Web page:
Yeah, just like O.J. Simpson. If he hadn’t had a… wait, nevermind.
The author quoted by Costas notes Belcher’s actions could have a “possible connection to football” — and yet Whitlock and Costas never once claimed that it might be necessary to ban football?
There’s a tremendous hole in the argument of those pushing to make handguns illegal everywhere. Murder is also illegal. If someone isn’t dissuaded by the latter law, what makes anybody think the former will deter them? Designing more laws to stop people who don’t pay attention to laws seems stupid, but what do I know? I’m just a bitter clinger.
Ben Stein made some good points in this article published over the summer:
In Sandpoint, North Idaho, where I live for most of the summer, it’s extremely easy to buy a gun. You can buy them at stores and at gun shows, or just at yard sales. Yet there are almost no gun deaths in Bonner County, Idaho.
The last ones of note in North Idaho were done by the FBI at Ruby Ridge, and that’s a different story.
On the other hand, in my beloved Los Angeles, where I live most of the year, there’s extremely strict gun control. It’s a real project to buy a gun.
Here, we have gang shootings and death by guns on a terrifying scale. In my native city of Washington, D.C., the same goes: Strict gun control and lots of shootings.
The same goes for Chicago. Strict gun control and a lot of killing.
Obviously, Sandpoint, Idaho, is a very much calmer place than Chicago, and I’m not saying that people in Chicago should be allowed to just tote guns in their cars the way many can, and do, in North Idaho.
But my point is that there is nothing easy or simple about the relationship between gun control and crime. If a man had started shooting in a crowd in North Idaho, probably several men in the crowd would have shot him down immediately. Maybe a woman, too.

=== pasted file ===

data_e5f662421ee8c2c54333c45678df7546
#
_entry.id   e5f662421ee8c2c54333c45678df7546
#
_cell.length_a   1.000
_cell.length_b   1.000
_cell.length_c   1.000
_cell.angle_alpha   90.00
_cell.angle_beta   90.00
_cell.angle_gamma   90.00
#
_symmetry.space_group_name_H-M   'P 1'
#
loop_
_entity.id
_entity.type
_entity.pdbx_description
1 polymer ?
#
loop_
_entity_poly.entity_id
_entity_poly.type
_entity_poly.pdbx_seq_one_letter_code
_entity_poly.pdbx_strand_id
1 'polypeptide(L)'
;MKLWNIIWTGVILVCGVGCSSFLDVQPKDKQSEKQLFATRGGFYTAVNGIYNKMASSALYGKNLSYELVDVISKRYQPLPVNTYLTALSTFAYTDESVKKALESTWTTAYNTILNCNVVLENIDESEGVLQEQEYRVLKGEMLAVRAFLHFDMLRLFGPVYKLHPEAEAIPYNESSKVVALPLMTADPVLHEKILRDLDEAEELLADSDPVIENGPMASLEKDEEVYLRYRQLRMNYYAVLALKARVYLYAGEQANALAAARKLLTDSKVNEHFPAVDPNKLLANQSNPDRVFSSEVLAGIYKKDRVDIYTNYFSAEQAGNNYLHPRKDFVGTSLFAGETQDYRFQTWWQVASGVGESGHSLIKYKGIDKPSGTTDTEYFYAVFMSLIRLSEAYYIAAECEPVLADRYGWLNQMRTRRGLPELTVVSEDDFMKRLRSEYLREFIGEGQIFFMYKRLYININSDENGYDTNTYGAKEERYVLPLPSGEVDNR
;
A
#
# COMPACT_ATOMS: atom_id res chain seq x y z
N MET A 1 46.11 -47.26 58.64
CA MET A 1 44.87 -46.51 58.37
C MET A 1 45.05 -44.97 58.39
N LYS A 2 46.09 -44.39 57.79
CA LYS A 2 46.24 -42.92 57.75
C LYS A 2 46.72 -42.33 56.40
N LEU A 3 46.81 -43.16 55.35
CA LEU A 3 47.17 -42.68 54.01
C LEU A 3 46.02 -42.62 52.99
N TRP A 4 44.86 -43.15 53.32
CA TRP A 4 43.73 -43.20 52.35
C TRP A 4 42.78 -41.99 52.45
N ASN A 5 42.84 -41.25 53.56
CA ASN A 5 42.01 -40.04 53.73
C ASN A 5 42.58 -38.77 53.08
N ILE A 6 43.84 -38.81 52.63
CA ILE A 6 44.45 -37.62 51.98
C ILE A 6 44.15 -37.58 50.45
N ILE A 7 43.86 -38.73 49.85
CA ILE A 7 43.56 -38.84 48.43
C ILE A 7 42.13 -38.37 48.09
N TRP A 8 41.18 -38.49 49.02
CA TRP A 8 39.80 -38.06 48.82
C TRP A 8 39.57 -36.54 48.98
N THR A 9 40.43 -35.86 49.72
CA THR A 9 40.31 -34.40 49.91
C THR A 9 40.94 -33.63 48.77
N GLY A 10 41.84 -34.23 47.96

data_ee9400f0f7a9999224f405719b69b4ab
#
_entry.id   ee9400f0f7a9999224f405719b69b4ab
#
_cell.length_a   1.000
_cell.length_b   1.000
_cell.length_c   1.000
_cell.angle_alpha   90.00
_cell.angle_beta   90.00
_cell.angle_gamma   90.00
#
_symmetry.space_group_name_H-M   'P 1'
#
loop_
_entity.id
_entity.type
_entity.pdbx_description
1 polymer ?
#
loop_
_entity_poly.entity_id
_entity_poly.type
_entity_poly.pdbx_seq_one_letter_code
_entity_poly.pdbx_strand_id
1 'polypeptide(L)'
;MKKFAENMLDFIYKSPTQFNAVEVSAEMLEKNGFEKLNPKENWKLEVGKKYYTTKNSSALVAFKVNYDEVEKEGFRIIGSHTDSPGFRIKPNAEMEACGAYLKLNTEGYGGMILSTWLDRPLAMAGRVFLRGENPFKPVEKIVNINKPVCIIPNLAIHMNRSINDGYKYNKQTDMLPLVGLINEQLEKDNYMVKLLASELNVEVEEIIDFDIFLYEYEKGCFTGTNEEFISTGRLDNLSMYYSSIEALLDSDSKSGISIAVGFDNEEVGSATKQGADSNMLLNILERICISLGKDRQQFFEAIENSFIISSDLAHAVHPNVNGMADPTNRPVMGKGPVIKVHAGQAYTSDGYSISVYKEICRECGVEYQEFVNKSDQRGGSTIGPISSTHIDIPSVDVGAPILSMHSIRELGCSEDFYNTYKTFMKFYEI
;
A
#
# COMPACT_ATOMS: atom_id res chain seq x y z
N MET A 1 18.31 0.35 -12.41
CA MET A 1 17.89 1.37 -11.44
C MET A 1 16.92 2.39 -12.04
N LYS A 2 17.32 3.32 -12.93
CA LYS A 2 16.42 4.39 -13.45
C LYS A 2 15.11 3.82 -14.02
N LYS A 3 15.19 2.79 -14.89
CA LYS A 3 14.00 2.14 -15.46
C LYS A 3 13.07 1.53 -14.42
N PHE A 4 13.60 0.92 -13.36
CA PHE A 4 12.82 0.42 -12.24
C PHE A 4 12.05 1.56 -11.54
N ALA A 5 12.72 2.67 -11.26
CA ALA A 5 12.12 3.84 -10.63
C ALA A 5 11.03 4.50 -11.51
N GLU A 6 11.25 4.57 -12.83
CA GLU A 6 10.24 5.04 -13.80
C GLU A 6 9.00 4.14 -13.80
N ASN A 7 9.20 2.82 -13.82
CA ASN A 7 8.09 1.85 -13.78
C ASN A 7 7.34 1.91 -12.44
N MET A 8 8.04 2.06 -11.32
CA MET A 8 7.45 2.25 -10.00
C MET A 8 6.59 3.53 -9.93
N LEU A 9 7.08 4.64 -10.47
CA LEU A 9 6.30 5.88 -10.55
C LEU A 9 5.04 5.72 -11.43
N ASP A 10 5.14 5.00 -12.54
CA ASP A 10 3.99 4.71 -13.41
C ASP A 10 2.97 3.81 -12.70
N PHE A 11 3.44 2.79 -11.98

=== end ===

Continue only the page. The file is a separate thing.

I’m not for vigilante law enforcement. But I am also not for government disarming everyone but criminals.
Here’s Costas from last night, presumably spoken while guards carrying handguns kept NBC’s perimeter secure:
If I were black or Hispanic and my kids were in Florida schools I’d find this just a tad offensive:
The Florida State Board of Education passed a plan that sets goals for students in math and reading based upon their race.
On Tuesday, the board passed a revised strategic plan that says that by 2018, it wants 90 percent of Asian students, 88 percent of white students, 81 percent of Hispanics and 74 percent of black students to be reading at or above grade level. For math, the goals are 92 percent of Asian kids to be proficient, whites at 86 percent, Hispanics at 80 percent and blacks at 74 percent. It also measures by other groupings, such as poverty and disabilities, reported the Palm Beach Post.
What are the odds though that if you were to hold a bake sale in Florida similar to this one the Board of Education there would find it terribly offensive?
I’ve read the reports and have been told by members of the military that the rules of engagement are nuts, which is why this wouldn’t surprise me in the least:
Reports indicate U.S. soldiers and British Royal Marines have been urged to show “courageous constraint” by not shooting Taliban members spotted planting IEDs.
The reason? Shooting them might disturb the locals.
This news comes out on the heels of an investigation into the death of Royal Marine Sergeant Peter Rayner, whom witnesses say watched the Taliban plant IEDs at night but was ordered not to engage them. Families of other soldiers and Royal Marines are telling stories of how their loved ones were not allowed to use mortars or night illumination when they came across Taliban members in an area full of IEDs.
The reason given was that “the sound of shooting ‘might wake up and upset the locals.'”
Over 2,000 of our finest have died there and thousands more have made life-altering sacrifices, and some of these can probably be attributed to orders from on high to not interrupt beauty sleep for nearby residents? Maddening.